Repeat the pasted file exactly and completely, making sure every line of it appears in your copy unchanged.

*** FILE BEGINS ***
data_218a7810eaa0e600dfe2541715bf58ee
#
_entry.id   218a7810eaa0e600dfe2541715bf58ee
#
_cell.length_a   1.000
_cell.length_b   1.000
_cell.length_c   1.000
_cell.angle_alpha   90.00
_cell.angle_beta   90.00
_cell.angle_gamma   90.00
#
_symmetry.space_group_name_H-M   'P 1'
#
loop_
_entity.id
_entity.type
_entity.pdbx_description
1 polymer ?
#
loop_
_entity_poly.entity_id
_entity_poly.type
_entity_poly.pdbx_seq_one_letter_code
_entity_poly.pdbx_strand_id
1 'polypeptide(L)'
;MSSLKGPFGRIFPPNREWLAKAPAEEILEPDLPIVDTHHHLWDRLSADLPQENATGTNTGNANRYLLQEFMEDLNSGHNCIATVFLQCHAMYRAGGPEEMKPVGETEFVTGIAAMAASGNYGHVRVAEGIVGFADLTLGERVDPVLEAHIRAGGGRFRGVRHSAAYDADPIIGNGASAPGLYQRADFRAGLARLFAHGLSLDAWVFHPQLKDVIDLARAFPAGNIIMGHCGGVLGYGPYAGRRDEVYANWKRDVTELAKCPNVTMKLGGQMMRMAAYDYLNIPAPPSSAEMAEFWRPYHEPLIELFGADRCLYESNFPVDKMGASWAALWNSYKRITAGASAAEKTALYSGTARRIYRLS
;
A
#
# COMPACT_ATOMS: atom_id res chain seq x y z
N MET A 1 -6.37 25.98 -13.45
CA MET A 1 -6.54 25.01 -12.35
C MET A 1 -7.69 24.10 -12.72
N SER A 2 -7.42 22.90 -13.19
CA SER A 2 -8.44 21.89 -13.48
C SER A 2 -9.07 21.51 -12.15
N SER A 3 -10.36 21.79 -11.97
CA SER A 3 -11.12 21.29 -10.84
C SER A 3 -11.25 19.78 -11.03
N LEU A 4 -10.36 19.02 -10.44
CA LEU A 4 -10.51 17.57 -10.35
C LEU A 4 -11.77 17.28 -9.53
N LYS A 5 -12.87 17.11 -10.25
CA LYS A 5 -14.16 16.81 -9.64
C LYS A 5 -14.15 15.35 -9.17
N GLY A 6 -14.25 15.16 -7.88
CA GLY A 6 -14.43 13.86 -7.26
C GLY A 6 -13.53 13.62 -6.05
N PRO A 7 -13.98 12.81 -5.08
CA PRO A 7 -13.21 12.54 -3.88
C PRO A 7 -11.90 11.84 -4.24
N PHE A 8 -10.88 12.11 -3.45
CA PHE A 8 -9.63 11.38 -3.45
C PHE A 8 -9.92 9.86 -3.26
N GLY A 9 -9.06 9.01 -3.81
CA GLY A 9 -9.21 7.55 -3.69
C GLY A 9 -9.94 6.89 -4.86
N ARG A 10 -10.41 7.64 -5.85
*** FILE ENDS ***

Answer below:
data_218a7810eaa0e600dfe2541715bf58ee
#
_entry.id   218a7810eaa0e600dfe2541715bf58ee
#
_cell.length_a   1.000
_cell.length_b   1.000
_cell.length_c   1.000
_cell.angle_alpha   90.00
_cell.angle_beta   90.00
_cell.angle_gamma   90.00
#
_symmetry.space_group_name_H-M   'P 1'
#
loop_
_entity.id
_entity.type
_entity.pdbx_description
1 polymer ?
#
loop_
_entity_poly.entity_id
_entity_poly.type
_entity_poly.pdbx_seq_one_letter_code
_entity_poly.pdbx_strand_id
1 'polypeptide(L)'
;MSSLKGPFGRIFPPNREWLAKAPAEEILEPDLPIVDTHHHLWDRLSADLPQENATGTNTGNANRYLLQEFMEDLNSGHNCIATVFLQCHAMYRAGGPEEMKPVGETEFVTGIAAMAASGNYGHVRVAEGIVGFADLTLGERVDPVLEAHIRAGGGRFRGVRHSAAYDADPIIGNGASAPGLYQRADFRAGLARLFAHGLSLDAWVFHPQLKDVIDLARAFPAGNIIMGHCGGVLGYGPYAGRRDEVYANWKRDVTELAKCPNVTMKLGGQMMRMAAYDYLNIPAPPSSAEMAEFWRPYHEPLIELFGADRCLYESNFPVDKMGASWAALWNSYKRITAGASAAEKTALYSGTARRIYRLS
;
A
#
# COMPACT_ATOMS: atom_id res chain seq x y z
N MET A 1 -6.37 25.98 -13.45
CA MET A 1 -6.54 25.01 -12.35
C MET A 1 -7.69 24.10 -12.72
N SER A 2 -7.42 22.90 -13.19
CA SER A 2 -8.44 21.89 -13.48
C SER A 2 -9.07 21.51 -12.15
N SER A 3 -10.36 21.79 -11.97
CA SER A 3 -11.12 21.29 -10.84
C SER A 3 -11.25 19.78 -11.03
N LEU A 4 -10.36 19.02 -10.44
CA LEU A 4 -10.51 17.57 -10.35
C LEU A 4 -11.77 17.28 -9.53
N LYS A 5 -12.87 17.11 -10.25
CA LYS A 5 -14.16 16.81 -9.64
C LYS A 5 -14.15 15.35 -9.17
N GLY A 6 -14.25 15.16 -7.88
CA GLY A 6 -14.43 13.86 -7.26
C GLY A 6 -13.53 13.62 -6.05
N PRO A 7 -13.98 12.81 -5.08
CA PRO A 7 -13.21 12.54 -3.88
C PRO A 7 -11.90 11.84 -4.24
N PHE A 8 -10.88 12.11 -3.45
CA PHE A 8 -9.63 11.38 -3.45
C PHE A 8 -9.92 9.86 -3.26
N GLY A 9 -9.06 9.01 -3.81
CA GLY A 9 -9.21 7.55 -3.69
C GLY A 9 -9.94 6.89 -4.86
N ARG A 10 -10.41 7.64 -5.85